By: Naomi Garfinkel
Ideally after the conclusion of a divorce your matter will be fully resolved, either through Alternative Dispute Resolution and a settlement agreement or through a court trial. You will have either resolved your outstanding issues or a judge will have filed an order based upon representations and testimony given at a trial or another hearing. For some, directives from a judge or a mutual agreement are sufficient to move forward after ending a marriage. For others, changes in circumstances or needs arise months or years after a divorce is finalized, and parties can find themselves returning to mediation or the courtroom to resolve new issues.
The following are a few common issues that occur after a divorce is finalized:
1. Custody Modification: Parties can agree to modify a custody award or one parent can bring a motion to modify custody if there has been a “persistent and willful denial or interference with parenting time, or has reason to believe that the child’s present environment may endanger the child’s physical or emotional health or impair the child’s emotional development .” [Minnesota Statute §518.18 (c).] In the event a custody modification is brought before a judicial officer it is often helpful to have the input of a mental health professional who can work with parents and the children and eventually weigh in on the factors relevant to a custody modification.
2. Parenting Time Modification: A parenting time modification can occur for different reasons: moving to a new city that is farther away from a co-parent; change to a child’s schedule; or a move out of state. Often, a divorce decree will provide guidance as to what parties should do in the aforementioned, or other, circumstances. Unless parties have a history of domestic abuse, typically mediation would be the first step to resolving a parenting time dispute. If parties are unable to resolve their dispute through mediation, a party can file a motion with the court asking for specific relief. While mediation can be less expensive and time consuming than involving the court on any matter, judicial involvement sometimes becomes necessary when parties simply cannot resolve their issues. A judicial officer will consider the issues surrounding the request to modify parenting time and the applicable statutes prior to making a determination.
3. Child Support Modification: In Minnesota child support awards are most commonly determined based upon the parties’ income, the parenting time schedule, and the cost of medical and dental insurance, and child care. If one party changes jobs, for example, which leads to an either significant increase or decrease in income, there may be cause for modifying a child support award. Similarly, if an initial child support award is based upon three minor children, and two have emancipated, a child support award may be modified to accommodate the new circumstances. Bringing this matter to court is not always necessary, if parties can agree to exchange relevant financial information so a new child support calculation can be made. If, however, there is no agreement on a new child support figure, judges and child support magistrates can become involved.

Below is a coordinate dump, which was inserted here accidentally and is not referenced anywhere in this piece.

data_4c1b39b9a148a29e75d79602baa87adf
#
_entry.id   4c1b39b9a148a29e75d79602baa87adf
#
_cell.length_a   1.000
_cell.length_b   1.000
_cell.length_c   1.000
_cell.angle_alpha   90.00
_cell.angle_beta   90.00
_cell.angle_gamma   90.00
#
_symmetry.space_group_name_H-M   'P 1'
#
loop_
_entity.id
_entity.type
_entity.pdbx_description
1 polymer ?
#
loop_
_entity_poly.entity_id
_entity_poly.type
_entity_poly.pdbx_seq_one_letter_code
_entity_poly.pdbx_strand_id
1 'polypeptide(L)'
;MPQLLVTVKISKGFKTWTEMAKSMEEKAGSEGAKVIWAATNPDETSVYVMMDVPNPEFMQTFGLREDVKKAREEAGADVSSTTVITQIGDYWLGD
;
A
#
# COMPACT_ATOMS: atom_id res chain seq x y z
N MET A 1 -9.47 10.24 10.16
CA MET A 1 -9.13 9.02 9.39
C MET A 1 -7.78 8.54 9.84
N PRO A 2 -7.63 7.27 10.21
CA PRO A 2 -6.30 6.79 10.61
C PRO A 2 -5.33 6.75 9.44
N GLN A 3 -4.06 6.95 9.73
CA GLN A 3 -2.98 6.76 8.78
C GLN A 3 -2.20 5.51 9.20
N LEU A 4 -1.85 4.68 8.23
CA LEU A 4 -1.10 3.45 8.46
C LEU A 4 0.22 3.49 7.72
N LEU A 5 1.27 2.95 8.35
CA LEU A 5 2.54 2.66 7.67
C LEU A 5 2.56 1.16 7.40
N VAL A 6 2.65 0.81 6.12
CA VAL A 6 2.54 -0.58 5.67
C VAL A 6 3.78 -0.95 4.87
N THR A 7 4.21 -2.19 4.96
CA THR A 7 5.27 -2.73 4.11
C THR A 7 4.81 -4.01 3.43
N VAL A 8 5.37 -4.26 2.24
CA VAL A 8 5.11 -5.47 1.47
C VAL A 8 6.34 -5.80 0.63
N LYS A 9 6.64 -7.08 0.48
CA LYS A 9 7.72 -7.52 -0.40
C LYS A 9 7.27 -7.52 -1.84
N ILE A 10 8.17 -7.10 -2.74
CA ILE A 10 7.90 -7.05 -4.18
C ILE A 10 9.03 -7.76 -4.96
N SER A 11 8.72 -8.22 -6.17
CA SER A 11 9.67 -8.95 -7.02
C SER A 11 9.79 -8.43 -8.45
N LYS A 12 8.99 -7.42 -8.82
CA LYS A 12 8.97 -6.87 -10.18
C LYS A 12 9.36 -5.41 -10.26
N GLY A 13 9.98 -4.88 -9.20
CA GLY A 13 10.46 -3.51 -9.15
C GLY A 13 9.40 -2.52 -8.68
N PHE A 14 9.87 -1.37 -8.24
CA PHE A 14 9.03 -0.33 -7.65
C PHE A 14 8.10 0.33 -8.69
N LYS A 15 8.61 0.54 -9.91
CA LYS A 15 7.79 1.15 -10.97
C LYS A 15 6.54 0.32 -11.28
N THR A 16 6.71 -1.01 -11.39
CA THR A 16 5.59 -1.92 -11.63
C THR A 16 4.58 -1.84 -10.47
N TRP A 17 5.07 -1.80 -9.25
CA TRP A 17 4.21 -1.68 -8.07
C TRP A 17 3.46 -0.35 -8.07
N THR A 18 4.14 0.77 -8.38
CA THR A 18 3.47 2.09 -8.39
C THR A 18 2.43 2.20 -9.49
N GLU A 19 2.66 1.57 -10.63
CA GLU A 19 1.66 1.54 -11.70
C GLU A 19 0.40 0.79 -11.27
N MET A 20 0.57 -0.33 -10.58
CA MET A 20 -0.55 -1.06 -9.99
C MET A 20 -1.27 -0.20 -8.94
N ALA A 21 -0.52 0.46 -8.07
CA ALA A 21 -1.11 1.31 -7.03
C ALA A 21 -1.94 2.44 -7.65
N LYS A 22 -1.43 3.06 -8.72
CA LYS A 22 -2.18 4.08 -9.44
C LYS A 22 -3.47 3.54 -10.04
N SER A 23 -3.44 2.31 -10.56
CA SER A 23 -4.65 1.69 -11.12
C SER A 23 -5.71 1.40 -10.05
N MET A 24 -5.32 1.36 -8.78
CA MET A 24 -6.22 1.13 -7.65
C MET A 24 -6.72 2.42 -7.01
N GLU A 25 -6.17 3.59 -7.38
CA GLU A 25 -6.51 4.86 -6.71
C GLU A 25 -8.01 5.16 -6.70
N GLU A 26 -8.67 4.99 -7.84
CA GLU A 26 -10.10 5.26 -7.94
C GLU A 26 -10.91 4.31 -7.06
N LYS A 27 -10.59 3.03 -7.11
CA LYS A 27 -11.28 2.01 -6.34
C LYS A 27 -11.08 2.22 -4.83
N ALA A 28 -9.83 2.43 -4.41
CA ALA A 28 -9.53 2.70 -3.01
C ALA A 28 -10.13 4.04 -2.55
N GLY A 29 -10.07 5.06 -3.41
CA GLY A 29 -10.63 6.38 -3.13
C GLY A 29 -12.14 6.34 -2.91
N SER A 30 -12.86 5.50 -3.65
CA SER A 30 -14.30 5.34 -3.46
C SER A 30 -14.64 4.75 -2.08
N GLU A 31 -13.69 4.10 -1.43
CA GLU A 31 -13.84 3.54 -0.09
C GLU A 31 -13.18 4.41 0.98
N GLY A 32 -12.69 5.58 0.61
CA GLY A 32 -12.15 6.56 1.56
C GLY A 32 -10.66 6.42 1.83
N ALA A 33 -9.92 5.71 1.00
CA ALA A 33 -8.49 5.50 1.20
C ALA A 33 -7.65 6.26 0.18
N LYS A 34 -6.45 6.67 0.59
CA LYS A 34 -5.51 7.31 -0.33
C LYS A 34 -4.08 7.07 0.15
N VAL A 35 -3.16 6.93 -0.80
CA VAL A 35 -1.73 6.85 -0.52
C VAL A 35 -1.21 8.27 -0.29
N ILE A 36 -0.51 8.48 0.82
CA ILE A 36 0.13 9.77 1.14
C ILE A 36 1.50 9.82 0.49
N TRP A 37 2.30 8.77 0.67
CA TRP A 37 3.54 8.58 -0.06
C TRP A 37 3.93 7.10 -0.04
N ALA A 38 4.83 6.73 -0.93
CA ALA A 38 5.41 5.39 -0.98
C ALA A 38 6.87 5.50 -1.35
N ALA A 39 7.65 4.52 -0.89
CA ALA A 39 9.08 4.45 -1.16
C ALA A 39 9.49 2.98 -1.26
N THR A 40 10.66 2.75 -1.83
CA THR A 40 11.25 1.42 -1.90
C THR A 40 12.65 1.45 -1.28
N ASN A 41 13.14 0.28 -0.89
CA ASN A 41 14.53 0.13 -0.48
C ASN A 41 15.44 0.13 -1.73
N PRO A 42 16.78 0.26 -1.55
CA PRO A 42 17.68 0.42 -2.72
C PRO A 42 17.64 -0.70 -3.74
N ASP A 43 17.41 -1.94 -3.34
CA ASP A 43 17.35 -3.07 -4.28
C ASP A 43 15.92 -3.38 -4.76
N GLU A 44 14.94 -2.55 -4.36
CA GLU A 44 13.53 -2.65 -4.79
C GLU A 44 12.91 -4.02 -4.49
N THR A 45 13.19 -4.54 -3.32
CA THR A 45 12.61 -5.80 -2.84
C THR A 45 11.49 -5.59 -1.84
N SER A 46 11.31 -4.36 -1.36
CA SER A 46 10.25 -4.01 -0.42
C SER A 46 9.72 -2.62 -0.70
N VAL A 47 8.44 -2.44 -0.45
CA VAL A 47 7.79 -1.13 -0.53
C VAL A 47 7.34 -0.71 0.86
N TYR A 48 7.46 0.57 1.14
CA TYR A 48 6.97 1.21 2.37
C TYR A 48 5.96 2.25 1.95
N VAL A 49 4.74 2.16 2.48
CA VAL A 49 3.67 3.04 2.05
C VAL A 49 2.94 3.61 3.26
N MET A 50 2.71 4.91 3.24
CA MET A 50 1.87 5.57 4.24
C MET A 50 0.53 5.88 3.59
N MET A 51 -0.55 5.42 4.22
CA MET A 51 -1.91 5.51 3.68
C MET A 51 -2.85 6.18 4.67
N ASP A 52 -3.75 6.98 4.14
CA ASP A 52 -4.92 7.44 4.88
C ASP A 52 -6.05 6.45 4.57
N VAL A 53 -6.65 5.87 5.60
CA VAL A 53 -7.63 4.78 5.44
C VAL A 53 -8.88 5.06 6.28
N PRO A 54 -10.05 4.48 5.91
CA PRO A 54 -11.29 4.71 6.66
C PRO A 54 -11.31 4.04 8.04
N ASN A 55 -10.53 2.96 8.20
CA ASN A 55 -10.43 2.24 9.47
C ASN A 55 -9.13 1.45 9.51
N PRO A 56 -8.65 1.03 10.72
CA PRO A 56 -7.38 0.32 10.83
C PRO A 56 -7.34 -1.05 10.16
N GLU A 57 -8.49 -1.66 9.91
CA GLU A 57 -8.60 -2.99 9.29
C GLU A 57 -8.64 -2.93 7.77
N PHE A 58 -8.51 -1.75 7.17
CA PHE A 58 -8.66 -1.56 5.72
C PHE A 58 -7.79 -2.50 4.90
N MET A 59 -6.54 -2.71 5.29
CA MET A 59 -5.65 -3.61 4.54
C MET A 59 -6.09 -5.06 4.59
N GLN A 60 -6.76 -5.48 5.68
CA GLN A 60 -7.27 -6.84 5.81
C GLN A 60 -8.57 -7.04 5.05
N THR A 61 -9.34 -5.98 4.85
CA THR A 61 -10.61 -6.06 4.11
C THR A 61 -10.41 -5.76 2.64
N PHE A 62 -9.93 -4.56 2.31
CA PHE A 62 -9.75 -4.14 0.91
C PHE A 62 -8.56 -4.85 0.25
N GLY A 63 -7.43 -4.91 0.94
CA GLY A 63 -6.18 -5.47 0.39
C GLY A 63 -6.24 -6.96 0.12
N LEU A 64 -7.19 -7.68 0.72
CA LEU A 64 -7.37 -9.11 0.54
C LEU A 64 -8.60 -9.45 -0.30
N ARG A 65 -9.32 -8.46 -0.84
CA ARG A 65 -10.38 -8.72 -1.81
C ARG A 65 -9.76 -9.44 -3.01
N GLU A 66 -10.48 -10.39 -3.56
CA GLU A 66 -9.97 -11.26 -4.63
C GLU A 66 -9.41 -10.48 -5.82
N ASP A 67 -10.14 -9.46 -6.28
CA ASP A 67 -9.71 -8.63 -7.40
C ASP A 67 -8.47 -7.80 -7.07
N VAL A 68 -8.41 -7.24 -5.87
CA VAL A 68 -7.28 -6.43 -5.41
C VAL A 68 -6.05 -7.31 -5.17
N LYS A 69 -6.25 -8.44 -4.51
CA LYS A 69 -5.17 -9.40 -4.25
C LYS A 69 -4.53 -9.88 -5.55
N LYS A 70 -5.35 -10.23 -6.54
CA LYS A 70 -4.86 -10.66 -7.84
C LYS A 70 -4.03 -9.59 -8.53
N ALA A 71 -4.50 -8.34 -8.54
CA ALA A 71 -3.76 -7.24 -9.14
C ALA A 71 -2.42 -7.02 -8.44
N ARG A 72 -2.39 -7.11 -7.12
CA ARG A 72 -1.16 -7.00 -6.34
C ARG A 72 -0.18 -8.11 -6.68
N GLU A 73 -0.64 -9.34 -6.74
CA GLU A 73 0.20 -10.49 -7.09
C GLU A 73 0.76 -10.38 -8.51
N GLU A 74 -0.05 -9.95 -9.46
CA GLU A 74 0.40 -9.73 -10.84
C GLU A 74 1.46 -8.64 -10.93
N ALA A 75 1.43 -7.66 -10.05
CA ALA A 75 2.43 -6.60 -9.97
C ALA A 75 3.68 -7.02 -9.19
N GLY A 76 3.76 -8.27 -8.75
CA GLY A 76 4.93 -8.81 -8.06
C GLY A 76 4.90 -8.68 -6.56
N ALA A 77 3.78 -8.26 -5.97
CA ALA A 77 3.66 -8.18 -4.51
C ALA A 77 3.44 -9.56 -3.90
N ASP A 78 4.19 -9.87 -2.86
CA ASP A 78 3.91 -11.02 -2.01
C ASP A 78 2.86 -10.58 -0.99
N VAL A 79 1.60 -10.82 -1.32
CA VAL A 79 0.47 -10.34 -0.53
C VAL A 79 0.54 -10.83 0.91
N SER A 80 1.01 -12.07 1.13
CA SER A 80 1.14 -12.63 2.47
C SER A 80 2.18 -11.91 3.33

4. Child Support/Spousal Maintenance Enforcement: If one party is obligated to pay child support or spousal maintenance, ensuring that payment occurs is frequently a top concern for the recipient. Many counties offer automatic income withholding services for child support, and sometimes for spousal maintenance. This makes receipt of the award easier to track and rely upon. In the event automatic income withholding is not an option, and payment is directly made between the parties, it is important for both parties to keep reliable records of payment. In the event the party with the support obligation fails to pay timely and consistently, court intervention is an option.
The above contains examples of just some of the issues that may arise after a divorce or custody matter ends. There are many different ways to address these issues, both with and without court intervention. It is important to work with an attorney you trust and have confidence in, when navigating these sometimes rocky roads.